22 204 105 17.27 158 86 14.14 7 7 1.15 608
23 124 75 9.55 94 63 8.03 3 4 0.51 785
24 122 63 18.16 95 56 16.14 7 7 2.02 347
25 144 87 11.36 80 55 7.18 23 35 4.57 766
26 136 78 17.85 103 66 15.10 5 5 1.14 437
27 67 43 15.69 55 39 14.23 1 1 0.36 274
28 128 69 19.44 103 56 15.77 4 4 1.13 355
29 108 69 9.79 74 51 7.23 2 3 0.43 705
X 119 66 5.85 91 59 5.23 6 7 0.62 1,128

1) The number of variations overlapping genes.

2) The total number of genes overlapping variations.

3) The number of genes on each chromosome.

Table 3
The description of variants in functional regions
Category Deletion (%) Insertion (%) Copy-number variants (%)
Intergenic 11,662 (69.29) 8,882 (69.74) 279 (56.94)
Exonic 689 (4.09) 471 (3.70) 143 (29.18)
Intronic 4,354 (25.87) 3,304 (25.94) 8 (1.63)
Untranslated region 125 (0.74) 80 (0.63) 60 (12.24)
Total 16,830 12,735 490
Table 4
Distribution of variants among different traits
Trait Deletion Insertion CNV

n1) n2) Genes3) n1) n2) Genes3) n1) n2) Genes3)
Exterior_QTL 826 254 164 628 192 128 18 6 10
Health_QTL 916 297 197 699 237 161 34 24 22
Meat_and_Carcass_QTL 5,361 1,826 1,120 4,061 1,362 898 126 75 72
Milk_QTL 5,724 2,004 1,233 4,299 1,457 973 160 85 82
Production_QTL 1,997 617 394 1,540 451 302 39 17 15
Reproduction_QTL 3,018 1,097 722 2,281 830 586 98 51 51
Exterior_Association 11 6 4 8 3 2 5 6 4
Health_Association 100 31 21 80 26 18 8 5 5
Meat_and_Carcass_Association 512 158 106 387 123 86 18 5 5
Milk_Association 75,356 20,877 12,159 60,490 15,764 10,274 807 207 207
Production_Association 44,649 11,895 7,228 35,784 9,074 6,067 446 178 176
Reproduction_Association 1,828 484 301 1,437 362 247 70 30 30

CNV, copy-number variants; QTL, quantitative trait locus.

1) The number of structure variants overlapping QTL regions.

2) The number of structure variants both overlapping QTL regions and genes.

3) The number of genes related to structure variations.

Table 5
The total ingenuity pathway analysis-derived gene networks for deletions
ID Score Focus molecules Top diseases and functions
1 35 35 Post-Translational Modification, Connective Tissue Disorders, Developmental Disorder
2 35 35 Developmental Disorder, Hereditary Disorder, Ophthalmic Disease
3 35 35 Cellular Assembly and Organization, Cell Cycle, Haematological System Development and Function
4 35 35 Connective Tissue Development and Function, Connective Tissue Disorders, Organismal Injury and Abnormalities
5 35 35 Hereditary Disorder, Neurological Disease, Ophthalmic Disease
6 35 35 Embryonic Development, Endocrine System Development and Function, Organ Development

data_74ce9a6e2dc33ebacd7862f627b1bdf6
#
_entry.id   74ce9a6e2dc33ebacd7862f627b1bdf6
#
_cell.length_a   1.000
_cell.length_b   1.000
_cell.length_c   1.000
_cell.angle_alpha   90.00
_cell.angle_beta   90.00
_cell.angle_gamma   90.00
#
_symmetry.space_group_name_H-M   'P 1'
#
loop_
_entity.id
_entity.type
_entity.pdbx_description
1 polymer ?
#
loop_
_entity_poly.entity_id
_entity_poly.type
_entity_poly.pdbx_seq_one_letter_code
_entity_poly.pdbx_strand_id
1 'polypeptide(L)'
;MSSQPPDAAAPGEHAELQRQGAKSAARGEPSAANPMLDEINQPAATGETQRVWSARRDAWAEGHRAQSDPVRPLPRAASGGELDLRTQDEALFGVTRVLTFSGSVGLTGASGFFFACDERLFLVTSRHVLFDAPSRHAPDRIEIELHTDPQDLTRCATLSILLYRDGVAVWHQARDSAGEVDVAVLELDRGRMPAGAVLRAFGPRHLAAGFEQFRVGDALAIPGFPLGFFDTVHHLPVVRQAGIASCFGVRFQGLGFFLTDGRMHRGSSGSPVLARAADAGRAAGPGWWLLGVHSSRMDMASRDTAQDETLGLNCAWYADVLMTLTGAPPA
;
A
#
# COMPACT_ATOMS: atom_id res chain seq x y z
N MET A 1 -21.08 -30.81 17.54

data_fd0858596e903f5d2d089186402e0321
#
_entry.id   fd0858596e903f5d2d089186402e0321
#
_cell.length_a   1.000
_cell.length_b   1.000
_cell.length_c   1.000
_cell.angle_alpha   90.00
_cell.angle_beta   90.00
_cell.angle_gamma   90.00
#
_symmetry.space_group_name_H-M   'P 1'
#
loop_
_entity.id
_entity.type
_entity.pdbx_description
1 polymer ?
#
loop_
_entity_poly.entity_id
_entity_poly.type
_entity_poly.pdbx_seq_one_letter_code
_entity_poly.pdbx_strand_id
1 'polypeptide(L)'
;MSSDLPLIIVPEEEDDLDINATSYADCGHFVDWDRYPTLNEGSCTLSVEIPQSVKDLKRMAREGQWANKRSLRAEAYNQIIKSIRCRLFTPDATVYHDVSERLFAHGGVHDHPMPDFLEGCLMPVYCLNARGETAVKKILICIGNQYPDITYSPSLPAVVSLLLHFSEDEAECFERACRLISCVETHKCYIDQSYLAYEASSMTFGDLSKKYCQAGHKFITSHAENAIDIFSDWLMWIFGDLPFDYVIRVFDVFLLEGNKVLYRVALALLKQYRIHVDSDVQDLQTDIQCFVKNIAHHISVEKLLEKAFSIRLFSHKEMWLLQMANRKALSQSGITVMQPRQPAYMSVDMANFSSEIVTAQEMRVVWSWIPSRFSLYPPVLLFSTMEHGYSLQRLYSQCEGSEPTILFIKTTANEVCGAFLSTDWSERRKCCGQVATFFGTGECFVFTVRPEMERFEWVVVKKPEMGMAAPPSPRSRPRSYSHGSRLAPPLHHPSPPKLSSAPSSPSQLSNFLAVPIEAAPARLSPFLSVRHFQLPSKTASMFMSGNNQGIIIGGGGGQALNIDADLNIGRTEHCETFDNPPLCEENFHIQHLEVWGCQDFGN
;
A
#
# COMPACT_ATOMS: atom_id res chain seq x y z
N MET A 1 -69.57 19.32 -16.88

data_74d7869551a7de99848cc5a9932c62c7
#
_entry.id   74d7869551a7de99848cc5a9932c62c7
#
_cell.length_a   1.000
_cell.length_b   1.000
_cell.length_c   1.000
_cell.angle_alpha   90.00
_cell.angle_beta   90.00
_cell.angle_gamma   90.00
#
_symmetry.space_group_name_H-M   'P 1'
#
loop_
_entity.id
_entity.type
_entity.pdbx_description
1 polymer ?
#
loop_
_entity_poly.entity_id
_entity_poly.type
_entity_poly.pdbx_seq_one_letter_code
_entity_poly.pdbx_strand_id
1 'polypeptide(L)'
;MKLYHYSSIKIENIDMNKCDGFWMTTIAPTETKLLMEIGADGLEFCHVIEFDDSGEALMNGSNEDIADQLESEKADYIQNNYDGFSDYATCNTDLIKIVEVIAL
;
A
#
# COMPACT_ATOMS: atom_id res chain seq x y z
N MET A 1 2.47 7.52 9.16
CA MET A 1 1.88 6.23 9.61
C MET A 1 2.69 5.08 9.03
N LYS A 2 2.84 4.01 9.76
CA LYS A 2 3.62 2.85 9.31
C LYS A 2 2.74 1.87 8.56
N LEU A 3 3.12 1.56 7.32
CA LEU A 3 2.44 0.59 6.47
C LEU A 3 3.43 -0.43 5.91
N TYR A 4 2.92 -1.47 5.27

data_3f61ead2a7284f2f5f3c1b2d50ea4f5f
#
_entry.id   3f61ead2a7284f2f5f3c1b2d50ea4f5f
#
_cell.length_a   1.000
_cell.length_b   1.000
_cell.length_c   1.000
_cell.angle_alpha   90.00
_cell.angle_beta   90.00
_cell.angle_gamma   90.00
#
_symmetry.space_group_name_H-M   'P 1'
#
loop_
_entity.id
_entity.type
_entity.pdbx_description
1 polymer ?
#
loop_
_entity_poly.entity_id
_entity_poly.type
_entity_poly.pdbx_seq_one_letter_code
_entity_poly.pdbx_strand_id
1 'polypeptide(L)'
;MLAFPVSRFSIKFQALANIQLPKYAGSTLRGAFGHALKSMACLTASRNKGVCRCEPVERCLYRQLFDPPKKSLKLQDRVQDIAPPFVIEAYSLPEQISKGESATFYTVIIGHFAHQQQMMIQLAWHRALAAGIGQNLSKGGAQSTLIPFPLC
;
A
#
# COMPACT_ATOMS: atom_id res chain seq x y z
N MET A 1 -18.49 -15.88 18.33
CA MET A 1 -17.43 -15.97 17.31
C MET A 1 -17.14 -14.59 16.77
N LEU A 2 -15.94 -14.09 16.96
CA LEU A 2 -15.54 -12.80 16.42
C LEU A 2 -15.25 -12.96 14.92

7 35 35 Reproductive System Development and Function, Cardiovascular System Development and Function, Embryonic Development
8 33 34 Cellular Assembly and Organization, Cellular Function and Maintenance, Cellular Movement
9 33 34 Cellular Function and Maintenance, Molecular Transport, Cellular Assembly and Organization
10 33 34 Cellular Compromise, Cellular Assembly and Organization, Cell Morphology
11 33 34 Amino Acid Metabolism, Molecular Transport, Small Molecule Biochemistry
12 33 34 Cancer, Cellular Development, Organismal Injury and Abnormalities
13 33 34 Cell-To-Cell Signalling and Interaction, Haematological System Development and Function, Cell Cycle
14 30 33 Cancer, Cellular Movement, Neurological Disease
15 30 33 Cell Cycle, DNA Replication, Recombination, and Repair, Cellular Development
16 30 33 Connective Tissue Disorders, Dermatological Diseases and Conditions, Developmental Disorder
17 30 33 Connective Tissue Disorders, Developmental Disorder, Hereditary Disorder
18 30 33 Post-Translational Modification, Cell Morphology, Infectious Diseases
19 30 33 Drug Metabolism, Glutathione Depletion in Liver, Developmental Disorder
20 30 33 Skeletal and Muscular System Development and Function, Digestive System Development and Function, Cell Morphology
21 30 33 Cell-To-Cell Signalling and Interaction, Haematological System Development and Function, Cellular Movement
22 30 33 Lipid Metabolism, Molecular Transport, Small Molecule Biochemistry
23 30 33 Lipid Metabolism, Small Molecule Biochemistry, Cellular Function and Maintenance


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Asian-Australasian Association of Animal Production Societies(AAAP)
Room 708 Sammo Sporex, 23, Sillim-ro 59-gil, Gwanak-gu, Seoul
08776, Korea   TEL : +82-2-888-6558    FAX : +82-2-888-6559   
E-mail : jongkha@hotmail.com